|Production||1923 to 1926|
Manufactured by Tatra Works Shareholding Co, Kopiivnice, Czechoslovakia The chassis construction of the 1930s favoured independent wheel suspension. The pioneer work in this field was done by the Czechoslovak Tatra works which in 1923 announced the first production car with independent suspension.
The Tatra 11. It was powered by a 1056 cc flat, air-cooled, twin-cylinder engine with valves in the cylinder head. It had bore and stroke of 82 x 100mm and developed 8.8kW (12hp) at 2800 rpm. The engine was fan-cooled. Ignition was provided by a Bosch magneto. The engine block, with a clutch and a gearbox, was bolted to the central tubular frame. The drive was transmitted through a dry triple-plate clutch and a four- speed gearbox to the rear axle. Semi-elliptic transverse leaf springs were fitted front and rear. Until 1926 only the rear wheels were fitted with brakes: the Tatra 12 was the first to have mechanical brakes on all four wheels.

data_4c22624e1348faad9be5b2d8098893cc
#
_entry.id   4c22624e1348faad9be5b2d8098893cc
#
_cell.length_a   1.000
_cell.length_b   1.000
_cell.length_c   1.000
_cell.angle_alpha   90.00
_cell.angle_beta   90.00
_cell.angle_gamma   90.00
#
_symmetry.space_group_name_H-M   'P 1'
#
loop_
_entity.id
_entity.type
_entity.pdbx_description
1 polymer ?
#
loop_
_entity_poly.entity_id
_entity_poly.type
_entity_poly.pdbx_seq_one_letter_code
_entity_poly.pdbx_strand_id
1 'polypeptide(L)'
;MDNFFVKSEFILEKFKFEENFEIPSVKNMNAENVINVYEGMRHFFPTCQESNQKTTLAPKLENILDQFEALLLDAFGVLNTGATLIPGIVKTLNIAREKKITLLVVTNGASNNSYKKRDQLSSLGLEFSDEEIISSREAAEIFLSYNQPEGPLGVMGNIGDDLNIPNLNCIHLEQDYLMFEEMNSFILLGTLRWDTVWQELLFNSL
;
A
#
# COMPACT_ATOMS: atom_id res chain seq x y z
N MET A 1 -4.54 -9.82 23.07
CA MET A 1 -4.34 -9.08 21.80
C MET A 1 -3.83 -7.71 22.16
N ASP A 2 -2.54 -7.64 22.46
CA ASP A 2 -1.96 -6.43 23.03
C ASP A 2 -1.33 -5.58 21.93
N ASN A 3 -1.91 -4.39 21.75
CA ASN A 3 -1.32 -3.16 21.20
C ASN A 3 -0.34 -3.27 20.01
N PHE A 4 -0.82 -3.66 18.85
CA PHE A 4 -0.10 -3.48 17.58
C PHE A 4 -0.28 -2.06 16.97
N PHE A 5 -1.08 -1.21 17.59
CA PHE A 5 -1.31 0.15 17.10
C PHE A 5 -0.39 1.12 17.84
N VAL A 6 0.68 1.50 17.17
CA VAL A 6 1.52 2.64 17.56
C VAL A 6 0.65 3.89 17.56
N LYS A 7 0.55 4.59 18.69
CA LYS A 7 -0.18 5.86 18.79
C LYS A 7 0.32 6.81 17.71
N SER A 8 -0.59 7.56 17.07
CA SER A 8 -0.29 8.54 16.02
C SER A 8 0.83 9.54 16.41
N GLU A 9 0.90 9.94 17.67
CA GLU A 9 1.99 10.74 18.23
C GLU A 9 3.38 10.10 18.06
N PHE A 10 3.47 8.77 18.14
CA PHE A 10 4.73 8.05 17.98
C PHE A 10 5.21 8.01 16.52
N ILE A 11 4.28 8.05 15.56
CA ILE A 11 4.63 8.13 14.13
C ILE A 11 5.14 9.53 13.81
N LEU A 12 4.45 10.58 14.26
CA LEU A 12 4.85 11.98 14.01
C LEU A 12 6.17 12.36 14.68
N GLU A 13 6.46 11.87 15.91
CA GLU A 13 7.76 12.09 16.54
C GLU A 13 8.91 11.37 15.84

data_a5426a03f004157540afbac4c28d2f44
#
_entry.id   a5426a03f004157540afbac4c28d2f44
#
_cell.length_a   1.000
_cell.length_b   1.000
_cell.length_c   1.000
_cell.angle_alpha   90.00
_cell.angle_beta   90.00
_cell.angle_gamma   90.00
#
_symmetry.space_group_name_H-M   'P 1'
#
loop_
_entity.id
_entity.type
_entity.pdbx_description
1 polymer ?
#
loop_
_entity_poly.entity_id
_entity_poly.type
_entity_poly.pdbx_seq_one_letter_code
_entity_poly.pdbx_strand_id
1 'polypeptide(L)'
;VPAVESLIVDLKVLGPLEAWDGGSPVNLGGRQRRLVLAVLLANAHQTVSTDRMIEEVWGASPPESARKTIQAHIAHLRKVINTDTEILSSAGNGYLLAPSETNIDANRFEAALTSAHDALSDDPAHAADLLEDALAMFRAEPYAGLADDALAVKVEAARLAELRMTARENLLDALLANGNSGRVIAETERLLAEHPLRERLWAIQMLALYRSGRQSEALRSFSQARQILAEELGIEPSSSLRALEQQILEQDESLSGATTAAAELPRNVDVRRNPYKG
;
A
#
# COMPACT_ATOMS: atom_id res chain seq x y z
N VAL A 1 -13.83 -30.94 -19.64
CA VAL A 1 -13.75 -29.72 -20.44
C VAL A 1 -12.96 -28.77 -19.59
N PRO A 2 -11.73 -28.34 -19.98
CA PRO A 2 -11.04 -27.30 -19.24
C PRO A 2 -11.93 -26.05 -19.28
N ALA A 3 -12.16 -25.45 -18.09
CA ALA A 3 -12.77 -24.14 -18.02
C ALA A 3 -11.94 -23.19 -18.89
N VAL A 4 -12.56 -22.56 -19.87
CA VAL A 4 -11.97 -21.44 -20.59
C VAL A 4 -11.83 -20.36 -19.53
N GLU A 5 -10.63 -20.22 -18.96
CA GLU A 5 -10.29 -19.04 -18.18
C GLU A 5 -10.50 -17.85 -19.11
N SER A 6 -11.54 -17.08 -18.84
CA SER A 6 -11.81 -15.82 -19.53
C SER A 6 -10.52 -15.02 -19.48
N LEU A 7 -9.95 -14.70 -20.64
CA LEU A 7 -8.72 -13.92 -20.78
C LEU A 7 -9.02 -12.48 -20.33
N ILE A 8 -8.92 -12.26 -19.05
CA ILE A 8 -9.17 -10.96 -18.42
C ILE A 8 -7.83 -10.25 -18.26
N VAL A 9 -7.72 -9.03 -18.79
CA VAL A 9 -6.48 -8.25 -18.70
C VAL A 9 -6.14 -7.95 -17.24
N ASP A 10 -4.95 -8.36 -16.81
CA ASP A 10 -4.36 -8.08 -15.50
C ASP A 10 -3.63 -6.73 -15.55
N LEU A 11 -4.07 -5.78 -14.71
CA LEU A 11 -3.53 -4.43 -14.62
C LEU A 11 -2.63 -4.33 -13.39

The car was supplied in various body versions. As a two- seater version it weighed 680kg (15001b) and could reach 70km/h (44mph).
The car also made its mark in the racing field. A Tatra 11 won the first prize in the 1924 Stuttgart Solitude circuit. In the following year Tatra became the absolute winner of the longest Russian race, covering 5300 km (3290 mi) Leningrad-Moscow-Charkov-Rostov-Tbilisi, and beating 78 competitors. In the same year two Tatra IIS came first and second in their class on the Targa Florio circuit in Italy.